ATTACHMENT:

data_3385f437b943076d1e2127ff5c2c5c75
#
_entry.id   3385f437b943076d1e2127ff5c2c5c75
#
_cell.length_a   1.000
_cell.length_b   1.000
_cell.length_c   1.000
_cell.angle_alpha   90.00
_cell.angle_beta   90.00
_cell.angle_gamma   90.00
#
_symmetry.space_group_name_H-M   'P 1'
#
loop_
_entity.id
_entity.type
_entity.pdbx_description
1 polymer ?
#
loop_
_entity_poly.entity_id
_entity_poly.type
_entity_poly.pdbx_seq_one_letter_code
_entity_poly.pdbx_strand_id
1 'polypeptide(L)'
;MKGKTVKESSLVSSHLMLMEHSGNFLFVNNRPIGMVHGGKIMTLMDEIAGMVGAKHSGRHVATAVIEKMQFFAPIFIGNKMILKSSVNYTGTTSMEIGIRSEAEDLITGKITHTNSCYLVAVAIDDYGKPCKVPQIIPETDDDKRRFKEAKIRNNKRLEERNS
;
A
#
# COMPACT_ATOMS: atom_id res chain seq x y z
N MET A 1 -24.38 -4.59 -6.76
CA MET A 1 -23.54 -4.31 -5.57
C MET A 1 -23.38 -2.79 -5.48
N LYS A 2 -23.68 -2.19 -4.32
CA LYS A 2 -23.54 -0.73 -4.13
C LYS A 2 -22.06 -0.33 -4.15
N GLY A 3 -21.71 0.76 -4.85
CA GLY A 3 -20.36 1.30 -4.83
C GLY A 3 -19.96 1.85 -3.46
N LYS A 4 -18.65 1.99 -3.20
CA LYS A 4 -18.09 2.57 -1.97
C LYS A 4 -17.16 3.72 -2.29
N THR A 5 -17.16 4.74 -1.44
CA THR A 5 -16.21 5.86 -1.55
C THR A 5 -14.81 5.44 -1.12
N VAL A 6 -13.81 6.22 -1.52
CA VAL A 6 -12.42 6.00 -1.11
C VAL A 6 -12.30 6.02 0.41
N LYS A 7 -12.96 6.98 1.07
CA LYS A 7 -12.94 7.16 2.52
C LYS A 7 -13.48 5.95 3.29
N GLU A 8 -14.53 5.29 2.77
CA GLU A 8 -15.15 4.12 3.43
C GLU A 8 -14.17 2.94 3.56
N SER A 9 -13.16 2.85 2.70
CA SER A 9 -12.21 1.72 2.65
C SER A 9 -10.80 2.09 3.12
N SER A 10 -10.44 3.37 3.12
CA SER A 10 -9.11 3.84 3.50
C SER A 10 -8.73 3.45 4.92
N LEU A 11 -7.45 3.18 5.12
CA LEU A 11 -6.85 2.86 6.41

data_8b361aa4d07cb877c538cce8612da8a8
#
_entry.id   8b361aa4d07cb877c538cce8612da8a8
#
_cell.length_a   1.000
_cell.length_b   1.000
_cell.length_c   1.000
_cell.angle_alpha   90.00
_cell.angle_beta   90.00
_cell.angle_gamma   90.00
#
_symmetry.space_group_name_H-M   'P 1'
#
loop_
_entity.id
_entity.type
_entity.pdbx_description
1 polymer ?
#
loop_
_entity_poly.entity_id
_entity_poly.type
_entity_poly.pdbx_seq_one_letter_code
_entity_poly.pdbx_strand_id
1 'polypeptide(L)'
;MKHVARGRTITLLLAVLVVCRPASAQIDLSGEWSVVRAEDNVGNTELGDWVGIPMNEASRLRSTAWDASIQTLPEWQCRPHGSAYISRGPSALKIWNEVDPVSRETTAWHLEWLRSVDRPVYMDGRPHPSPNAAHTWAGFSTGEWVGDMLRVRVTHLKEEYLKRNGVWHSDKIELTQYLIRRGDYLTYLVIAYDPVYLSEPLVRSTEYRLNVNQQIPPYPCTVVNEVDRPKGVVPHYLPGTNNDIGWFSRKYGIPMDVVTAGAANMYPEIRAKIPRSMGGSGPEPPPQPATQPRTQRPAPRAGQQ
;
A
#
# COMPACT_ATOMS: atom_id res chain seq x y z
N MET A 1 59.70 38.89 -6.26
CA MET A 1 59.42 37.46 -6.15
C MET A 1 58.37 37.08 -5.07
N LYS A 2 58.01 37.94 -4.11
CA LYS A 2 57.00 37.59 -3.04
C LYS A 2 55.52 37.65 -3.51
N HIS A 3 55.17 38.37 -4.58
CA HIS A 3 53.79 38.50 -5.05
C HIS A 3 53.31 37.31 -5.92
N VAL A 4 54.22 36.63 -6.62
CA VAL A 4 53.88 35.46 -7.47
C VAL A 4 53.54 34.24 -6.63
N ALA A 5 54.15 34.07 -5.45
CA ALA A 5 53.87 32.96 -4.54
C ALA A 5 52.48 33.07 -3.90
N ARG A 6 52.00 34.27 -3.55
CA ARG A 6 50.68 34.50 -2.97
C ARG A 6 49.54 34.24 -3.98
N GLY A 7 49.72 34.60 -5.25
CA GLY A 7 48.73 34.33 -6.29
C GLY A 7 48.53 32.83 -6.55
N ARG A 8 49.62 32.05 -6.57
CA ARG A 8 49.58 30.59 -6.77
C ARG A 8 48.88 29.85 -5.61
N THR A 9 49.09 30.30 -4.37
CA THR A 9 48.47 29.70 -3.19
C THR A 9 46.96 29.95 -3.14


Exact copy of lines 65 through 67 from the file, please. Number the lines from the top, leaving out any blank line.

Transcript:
_entry.id   8b361aa4d07cb877c538cce8612da8a8
#
_cell.length_a   1.000